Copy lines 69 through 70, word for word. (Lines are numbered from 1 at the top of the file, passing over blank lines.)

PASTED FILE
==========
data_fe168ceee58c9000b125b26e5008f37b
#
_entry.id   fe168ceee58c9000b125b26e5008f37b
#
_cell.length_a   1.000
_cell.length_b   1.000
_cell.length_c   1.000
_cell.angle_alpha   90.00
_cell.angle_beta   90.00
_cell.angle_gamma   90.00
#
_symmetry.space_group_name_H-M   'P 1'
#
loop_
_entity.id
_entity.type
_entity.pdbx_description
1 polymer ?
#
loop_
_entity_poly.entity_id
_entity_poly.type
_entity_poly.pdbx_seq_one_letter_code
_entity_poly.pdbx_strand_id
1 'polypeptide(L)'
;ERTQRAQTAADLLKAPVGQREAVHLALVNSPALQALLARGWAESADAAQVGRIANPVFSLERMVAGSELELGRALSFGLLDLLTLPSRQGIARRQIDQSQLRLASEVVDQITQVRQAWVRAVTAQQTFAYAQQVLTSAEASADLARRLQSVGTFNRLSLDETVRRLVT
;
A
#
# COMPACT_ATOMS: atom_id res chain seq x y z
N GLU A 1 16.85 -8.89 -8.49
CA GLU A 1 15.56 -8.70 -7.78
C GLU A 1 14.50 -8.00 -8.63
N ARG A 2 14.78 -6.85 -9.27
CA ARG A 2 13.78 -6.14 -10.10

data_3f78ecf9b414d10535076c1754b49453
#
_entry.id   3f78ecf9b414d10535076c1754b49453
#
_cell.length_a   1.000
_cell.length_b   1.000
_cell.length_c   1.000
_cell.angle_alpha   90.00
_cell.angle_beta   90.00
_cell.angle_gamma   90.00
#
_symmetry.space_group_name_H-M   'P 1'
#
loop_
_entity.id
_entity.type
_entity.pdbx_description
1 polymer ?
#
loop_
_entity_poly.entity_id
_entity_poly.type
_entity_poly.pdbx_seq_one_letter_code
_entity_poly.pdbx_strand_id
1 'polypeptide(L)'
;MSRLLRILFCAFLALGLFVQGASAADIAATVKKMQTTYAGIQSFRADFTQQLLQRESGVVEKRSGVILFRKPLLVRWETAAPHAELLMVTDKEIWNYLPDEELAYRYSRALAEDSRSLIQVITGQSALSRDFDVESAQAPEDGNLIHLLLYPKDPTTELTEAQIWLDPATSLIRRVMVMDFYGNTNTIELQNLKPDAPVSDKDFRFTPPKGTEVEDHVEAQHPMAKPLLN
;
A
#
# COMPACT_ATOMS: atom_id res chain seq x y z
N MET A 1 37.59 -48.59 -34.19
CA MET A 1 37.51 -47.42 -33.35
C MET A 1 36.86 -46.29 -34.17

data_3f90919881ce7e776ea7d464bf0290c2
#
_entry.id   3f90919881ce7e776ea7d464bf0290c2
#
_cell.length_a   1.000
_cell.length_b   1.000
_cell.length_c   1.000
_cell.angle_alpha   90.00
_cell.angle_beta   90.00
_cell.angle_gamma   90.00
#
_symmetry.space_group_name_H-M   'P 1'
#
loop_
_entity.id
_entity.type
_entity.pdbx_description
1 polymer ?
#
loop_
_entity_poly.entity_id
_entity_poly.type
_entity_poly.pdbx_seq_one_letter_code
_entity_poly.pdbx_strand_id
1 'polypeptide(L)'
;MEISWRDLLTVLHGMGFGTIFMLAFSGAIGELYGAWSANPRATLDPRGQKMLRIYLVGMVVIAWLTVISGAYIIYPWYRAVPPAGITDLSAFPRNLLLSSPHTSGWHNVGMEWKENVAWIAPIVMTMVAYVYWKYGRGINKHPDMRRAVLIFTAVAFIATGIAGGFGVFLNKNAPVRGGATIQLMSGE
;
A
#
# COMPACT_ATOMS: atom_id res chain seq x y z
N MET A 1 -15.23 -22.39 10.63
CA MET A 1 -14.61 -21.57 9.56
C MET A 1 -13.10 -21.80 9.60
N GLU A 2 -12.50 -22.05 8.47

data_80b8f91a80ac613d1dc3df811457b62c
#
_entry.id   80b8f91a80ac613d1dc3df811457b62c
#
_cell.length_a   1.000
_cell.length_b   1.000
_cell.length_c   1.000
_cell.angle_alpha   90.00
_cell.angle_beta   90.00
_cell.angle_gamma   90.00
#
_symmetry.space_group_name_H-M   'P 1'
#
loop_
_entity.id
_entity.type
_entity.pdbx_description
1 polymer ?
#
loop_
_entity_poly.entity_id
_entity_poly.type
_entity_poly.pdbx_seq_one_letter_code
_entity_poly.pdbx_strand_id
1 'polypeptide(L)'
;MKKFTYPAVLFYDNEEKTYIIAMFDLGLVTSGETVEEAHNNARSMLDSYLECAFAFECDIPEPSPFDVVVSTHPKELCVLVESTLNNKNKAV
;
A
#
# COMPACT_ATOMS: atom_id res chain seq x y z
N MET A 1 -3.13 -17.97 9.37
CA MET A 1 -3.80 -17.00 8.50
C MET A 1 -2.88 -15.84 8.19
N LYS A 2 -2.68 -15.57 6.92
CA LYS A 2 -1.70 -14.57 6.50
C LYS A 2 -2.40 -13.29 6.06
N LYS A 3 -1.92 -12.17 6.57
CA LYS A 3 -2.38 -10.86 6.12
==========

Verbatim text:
data_3f90919881ce7e776ea7d464bf0290c2
#